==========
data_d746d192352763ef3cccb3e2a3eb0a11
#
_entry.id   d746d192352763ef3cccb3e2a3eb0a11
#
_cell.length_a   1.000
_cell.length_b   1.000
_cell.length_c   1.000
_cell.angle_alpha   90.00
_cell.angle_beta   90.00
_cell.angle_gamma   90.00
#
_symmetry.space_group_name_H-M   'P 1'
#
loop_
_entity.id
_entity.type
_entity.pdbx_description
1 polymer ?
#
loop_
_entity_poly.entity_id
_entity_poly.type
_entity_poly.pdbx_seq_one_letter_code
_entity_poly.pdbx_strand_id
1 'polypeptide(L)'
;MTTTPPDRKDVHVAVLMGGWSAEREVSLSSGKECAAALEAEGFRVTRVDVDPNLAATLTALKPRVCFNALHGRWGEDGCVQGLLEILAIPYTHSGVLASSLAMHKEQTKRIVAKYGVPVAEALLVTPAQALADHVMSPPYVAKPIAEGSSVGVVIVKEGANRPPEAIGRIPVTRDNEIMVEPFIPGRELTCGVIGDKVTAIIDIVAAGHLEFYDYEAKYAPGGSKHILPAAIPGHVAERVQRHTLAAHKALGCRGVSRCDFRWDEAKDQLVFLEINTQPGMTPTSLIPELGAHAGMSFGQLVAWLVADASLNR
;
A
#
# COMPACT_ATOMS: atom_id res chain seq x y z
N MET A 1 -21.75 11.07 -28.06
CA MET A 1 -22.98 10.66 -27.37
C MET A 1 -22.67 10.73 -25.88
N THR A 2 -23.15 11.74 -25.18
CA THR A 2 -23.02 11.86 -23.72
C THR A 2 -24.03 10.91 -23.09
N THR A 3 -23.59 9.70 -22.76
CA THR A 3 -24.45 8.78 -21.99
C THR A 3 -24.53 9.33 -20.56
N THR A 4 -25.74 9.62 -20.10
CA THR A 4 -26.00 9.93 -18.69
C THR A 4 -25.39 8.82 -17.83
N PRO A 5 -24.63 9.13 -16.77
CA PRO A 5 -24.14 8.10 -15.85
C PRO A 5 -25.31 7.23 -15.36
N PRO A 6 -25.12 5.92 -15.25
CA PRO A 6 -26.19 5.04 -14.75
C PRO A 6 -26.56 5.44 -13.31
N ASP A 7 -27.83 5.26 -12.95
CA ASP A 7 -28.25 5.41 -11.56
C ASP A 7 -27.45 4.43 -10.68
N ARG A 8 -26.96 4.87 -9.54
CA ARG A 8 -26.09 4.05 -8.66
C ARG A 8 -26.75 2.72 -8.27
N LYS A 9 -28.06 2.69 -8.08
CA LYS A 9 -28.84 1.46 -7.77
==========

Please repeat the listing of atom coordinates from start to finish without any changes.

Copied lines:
data_d746d192352763ef3cccb3e2a3eb0a11
#
_entry.id   d746d192352763ef3cccb3e2a3eb0a11
#
_cell.length_a   1.000
_cell.length_b   1.000
_cell.length_c   1.000
_cell.angle_alpha   90.00
_cell.angle_beta   90.00
_cell.angle_gamma   90.00
#
_symmetry.space_group_name_H-M   'P 1'
#
loop_
_entity.id
_entity.type
_entity.pdbx_description
1 polymer ?
#
loop_
_entity_poly.entity_id
_entity_poly.type
_entity_poly.pdbx_seq_one_letter_code
_entity_poly.pdbx_strand_id
1 'polypeptide(L)'
;MTTTPPDRKDVHVAVLMGGWSAEREVSLSSGKECAAALEAEGFRVTRVDVDPNLAATLTALKPRVCFNALHGRWGEDGCVQGLLEILAIPYTHSGVLASSLAMHKEQTKRIVAKYGVPVAEALLVTPAQALADHVMSPPYVAKPIAEGSSVGVVIVKEGANRPPEAIGRIPVTRDNEIMVEPFIPGRELTCGVIGDKVTAIIDIVAAGHLEFYDYEAKYAPGGSKHILPAAIPGHVAERVQRHTLAAHKALGCRGVSRCDFRWDEAKDQLVFLEINTQPGMTPTSLIPELGAHAGMSFGQLVAWLVADASLNR
;
A
#
# COMPACT_ATOMS: atom_id res chain seq x y z
N MET A 1 -21.75 11.07 -28.06
CA MET A 1 -22.98 10.66 -27.37
C MET A 1 -22.67 10.73 -25.88
N THR A 2 -23.15 11.74 -25.18
CA THR A 2 -23.02 11.86 -23.72
C THR A 2 -24.03 10.91 -23.09
N THR A 3 -23.59 9.70 -22.76
CA THR A 3 -24.45 8.78 -21.99
C THR A 3 -24.53 9.33 -20.56
N THR A 4 -25.74 9.62 -20.10
CA THR A 4 -26.00 9.93 -18.69
C THR A 4 -25.39 8.82 -17.83
N PRO A 5 -24.63 9.13 -16.77
CA PRO A 5 -24.14 8.10 -15.85
C PRO A 5 -25.31 7.23 -15.36
N PRO A 6 -25.12 5.92 -15.25
CA PRO A 6 -26.19 5.04 -14.75
C PRO A 6 -26.56 5.44 -13.31
N ASP A 7 -27.83 5.26 -12.95
CA ASP A 7 -28.25 5.41 -11.56
C ASP A 7 -27.45 4.43 -10.68
N ARG A 8 -26.96 4.87 -9.54
CA ARG A 8 -26.09 4.05 -8.66
C ARG A 8 -26.75 2.72 -8.27
N LYS A 9 -28.06 2.69 -8.08
CA LYS A 9 -28.84 1.46 -7.77